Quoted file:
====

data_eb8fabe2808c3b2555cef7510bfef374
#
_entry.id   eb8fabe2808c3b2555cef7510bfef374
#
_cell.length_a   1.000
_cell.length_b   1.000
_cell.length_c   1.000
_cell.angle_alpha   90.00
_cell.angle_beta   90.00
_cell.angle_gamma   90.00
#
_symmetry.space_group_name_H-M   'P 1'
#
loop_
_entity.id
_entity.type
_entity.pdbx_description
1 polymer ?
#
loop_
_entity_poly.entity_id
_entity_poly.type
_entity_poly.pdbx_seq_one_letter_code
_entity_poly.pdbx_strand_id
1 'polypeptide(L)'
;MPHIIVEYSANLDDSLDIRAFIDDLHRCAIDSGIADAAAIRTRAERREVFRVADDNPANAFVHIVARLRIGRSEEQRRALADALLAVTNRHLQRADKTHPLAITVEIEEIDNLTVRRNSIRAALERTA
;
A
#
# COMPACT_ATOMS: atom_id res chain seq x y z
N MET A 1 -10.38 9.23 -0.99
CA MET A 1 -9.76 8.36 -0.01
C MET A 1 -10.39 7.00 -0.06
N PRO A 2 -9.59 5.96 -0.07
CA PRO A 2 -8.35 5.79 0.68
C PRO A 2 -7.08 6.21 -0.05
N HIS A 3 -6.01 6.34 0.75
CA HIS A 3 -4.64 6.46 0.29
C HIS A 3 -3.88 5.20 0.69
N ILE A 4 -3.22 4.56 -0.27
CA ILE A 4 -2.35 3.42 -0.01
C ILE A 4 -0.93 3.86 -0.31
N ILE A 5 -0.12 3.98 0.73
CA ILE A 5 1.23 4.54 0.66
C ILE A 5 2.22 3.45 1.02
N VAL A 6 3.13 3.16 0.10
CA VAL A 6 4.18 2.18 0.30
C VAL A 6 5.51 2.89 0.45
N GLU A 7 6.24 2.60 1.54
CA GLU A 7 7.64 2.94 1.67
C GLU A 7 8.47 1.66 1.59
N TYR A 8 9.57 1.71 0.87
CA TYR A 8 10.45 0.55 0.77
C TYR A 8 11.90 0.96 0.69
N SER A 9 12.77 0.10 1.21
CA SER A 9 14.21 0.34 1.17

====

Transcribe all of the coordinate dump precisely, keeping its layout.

data_eb8fabe2808c3b2555cef7510bfef374
#
_entry.id   eb8fabe2808c3b2555cef7510bfef374
#
_cell.length_a   1.000
_cell.length_b   1.000
_cell.length_c   1.000
_cell.angle_alpha   90.00
_cell.angle_beta   90.00
_cell.angle_gamma   90.00
#
_symmetry.space_group_name_H-M   'P 1'
#
loop_
_entity.id
_entity.type
_entity.pdbx_description
1 polymer ?
#
loop_
_entity_poly.entity_id
_entity_poly.type
_entity_poly.pdbx_seq_one_letter_code
_entity_poly.pdbx_strand_id
1 'polypeptide(L)'
;MPHIIVEYSANLDDSLDIRAFIDDLHRCAIDSGIADAAAIRTRAERREVFRVADDNPANAFVHIVARLRIGRSEEQRRALADALLAVTNRHLQRADKTHPLAITVEIEEIDNLTVRRNSIRAALERTA
;
A
#
# COMPACT_ATOMS: atom_id res chain seq x y z
N MET A 1 -10.38 9.23 -0.99
CA MET A 1 -9.76 8.36 -0.01
C MET A 1 -10.39 7.00 -0.06
N PRO A 2 -9.59 5.96 -0.07
CA PRO A 2 -8.35 5.79 0.68
C PRO A 2 -7.08 6.21 -0.05
N HIS A 3 -6.01 6.34 0.75
CA HIS A 3 -4.64 6.46 0.29
C HIS A 3 -3.88 5.20 0.69
N ILE A 4 -3.22 4.56 -0.27
CA ILE A 4 -2.35 3.42 -0.01
C ILE A 4 -0.93 3.86 -0.31
N ILE A 5 -0.12 3.98 0.73
CA ILE A 5 1.23 4.54 0.66
C ILE A 5 2.22 3.45 1.02
N VAL A 6 3.13 3.16 0.10
CA VAL A 6 4.18 2.18 0.30
C VAL A 6 5.51 2.89 0.45
N GLU A 7 6.24 2.60 1.54
CA GLU A 7 7.64 2.94 1.67
C GLU A 7 8.47 1.66 1.59
N TYR A 8 9.57 1.71 0.87
CA TYR A 8 10.45 0.55 0.77
C TYR A 8 11.90 0.96 0.69
N SER A 9 12.77 0.10 1.21
CA SER A 9 14.21 0.34 1.17